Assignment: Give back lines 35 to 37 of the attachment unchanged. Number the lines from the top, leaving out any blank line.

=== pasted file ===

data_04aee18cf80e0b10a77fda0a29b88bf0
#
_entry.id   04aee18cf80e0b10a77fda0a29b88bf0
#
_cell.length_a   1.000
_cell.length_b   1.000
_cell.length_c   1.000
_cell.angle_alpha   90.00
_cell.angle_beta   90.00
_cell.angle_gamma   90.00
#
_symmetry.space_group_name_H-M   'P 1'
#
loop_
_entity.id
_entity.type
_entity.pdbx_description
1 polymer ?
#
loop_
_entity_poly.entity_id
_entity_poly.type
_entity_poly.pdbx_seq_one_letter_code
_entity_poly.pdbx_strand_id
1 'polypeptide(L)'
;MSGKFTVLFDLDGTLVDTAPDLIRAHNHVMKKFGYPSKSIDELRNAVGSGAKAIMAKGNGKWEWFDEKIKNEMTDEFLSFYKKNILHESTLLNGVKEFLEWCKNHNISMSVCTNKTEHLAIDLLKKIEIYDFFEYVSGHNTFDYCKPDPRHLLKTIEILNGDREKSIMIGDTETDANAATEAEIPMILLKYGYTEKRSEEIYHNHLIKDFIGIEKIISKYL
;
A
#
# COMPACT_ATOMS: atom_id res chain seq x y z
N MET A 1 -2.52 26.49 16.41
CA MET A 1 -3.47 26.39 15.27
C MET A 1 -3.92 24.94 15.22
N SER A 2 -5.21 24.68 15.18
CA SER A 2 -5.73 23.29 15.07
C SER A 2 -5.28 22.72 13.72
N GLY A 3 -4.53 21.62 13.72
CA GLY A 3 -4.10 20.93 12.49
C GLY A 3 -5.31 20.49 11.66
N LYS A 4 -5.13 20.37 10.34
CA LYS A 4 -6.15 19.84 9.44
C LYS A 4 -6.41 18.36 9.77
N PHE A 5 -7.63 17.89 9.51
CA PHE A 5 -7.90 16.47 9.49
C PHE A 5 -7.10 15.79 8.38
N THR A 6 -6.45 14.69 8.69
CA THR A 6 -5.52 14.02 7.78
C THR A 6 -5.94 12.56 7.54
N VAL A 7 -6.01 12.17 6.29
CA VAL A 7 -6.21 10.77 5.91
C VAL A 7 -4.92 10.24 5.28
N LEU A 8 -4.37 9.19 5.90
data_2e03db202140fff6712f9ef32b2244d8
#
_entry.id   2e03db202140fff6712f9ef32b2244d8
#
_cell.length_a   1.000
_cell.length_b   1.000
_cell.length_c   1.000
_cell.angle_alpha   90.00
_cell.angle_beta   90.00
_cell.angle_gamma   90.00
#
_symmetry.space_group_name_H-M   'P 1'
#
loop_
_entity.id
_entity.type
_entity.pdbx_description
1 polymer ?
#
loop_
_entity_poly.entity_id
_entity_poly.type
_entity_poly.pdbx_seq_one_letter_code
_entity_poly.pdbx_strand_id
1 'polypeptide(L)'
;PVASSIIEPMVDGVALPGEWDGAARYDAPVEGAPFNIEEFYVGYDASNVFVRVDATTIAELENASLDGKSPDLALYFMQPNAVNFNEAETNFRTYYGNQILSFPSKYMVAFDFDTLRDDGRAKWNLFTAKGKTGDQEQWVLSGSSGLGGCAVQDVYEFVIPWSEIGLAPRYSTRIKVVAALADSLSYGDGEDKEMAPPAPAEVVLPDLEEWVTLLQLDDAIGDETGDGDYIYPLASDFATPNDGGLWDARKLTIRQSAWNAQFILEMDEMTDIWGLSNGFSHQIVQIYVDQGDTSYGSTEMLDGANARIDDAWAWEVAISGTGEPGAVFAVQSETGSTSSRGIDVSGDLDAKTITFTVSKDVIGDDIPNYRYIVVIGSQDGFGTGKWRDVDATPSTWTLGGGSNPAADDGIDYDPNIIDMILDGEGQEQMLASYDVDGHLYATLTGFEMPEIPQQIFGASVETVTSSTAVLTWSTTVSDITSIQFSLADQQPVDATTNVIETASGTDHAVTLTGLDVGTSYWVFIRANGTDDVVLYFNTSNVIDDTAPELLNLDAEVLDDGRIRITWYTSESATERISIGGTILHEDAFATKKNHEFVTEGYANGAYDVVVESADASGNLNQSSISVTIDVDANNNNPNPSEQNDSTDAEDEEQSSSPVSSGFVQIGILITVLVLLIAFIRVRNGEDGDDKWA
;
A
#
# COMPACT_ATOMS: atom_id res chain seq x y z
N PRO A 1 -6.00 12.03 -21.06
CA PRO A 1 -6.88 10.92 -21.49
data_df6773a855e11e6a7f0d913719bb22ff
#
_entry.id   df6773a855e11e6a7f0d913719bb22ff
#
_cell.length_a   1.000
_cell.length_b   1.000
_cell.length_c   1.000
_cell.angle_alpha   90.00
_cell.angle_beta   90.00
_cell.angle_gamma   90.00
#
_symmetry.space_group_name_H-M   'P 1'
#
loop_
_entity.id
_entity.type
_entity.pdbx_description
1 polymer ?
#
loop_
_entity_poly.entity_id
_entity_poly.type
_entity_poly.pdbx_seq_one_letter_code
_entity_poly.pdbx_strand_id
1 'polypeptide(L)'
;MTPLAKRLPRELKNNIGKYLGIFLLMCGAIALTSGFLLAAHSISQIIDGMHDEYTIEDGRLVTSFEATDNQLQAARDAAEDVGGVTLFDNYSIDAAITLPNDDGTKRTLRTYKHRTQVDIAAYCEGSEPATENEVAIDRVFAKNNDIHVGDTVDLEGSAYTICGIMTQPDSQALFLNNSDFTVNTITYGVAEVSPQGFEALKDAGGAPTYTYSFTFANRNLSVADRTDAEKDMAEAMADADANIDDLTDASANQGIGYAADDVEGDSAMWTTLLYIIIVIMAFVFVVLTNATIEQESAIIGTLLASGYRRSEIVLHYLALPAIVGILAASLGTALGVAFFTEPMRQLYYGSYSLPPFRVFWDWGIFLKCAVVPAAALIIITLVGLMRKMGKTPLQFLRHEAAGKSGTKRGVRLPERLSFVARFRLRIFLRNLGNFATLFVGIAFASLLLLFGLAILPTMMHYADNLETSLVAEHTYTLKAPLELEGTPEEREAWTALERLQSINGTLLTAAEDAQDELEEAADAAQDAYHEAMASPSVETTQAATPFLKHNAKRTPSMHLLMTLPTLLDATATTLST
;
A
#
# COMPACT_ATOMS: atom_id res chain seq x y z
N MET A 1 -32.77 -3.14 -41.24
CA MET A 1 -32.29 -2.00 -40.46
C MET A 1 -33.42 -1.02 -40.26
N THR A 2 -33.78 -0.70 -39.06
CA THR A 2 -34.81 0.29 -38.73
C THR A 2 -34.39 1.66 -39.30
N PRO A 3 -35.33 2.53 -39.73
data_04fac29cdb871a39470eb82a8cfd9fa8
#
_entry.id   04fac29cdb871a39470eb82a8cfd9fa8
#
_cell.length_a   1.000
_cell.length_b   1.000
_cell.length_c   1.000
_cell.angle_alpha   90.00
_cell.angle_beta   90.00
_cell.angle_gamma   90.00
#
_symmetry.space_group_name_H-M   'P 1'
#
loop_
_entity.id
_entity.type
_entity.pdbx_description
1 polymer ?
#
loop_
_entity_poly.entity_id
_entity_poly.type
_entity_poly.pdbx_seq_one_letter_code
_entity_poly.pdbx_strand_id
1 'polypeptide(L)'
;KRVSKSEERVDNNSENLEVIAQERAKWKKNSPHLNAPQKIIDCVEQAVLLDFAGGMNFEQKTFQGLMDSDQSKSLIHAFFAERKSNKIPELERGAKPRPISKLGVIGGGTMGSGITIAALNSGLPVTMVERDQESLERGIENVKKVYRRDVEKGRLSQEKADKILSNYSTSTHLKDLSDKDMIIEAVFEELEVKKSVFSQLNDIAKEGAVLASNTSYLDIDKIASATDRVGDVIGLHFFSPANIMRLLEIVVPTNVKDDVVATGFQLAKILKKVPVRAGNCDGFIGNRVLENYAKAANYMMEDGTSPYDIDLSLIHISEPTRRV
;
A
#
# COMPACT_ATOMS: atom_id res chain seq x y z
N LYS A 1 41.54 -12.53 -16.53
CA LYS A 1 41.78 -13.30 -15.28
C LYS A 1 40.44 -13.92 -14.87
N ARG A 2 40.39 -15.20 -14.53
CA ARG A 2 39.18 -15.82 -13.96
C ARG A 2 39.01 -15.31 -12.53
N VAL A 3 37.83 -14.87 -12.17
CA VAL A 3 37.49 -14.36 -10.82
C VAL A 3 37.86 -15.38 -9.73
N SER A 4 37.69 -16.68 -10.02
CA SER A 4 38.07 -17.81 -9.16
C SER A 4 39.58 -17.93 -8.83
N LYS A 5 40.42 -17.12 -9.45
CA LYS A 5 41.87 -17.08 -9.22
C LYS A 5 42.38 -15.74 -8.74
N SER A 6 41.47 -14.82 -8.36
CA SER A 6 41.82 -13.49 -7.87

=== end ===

CA SER A 2 -5.73 23.29 15.07
C SER A 2 -5.28 22.72 13.72
N GLY A 3 -4.53 21.62 13.72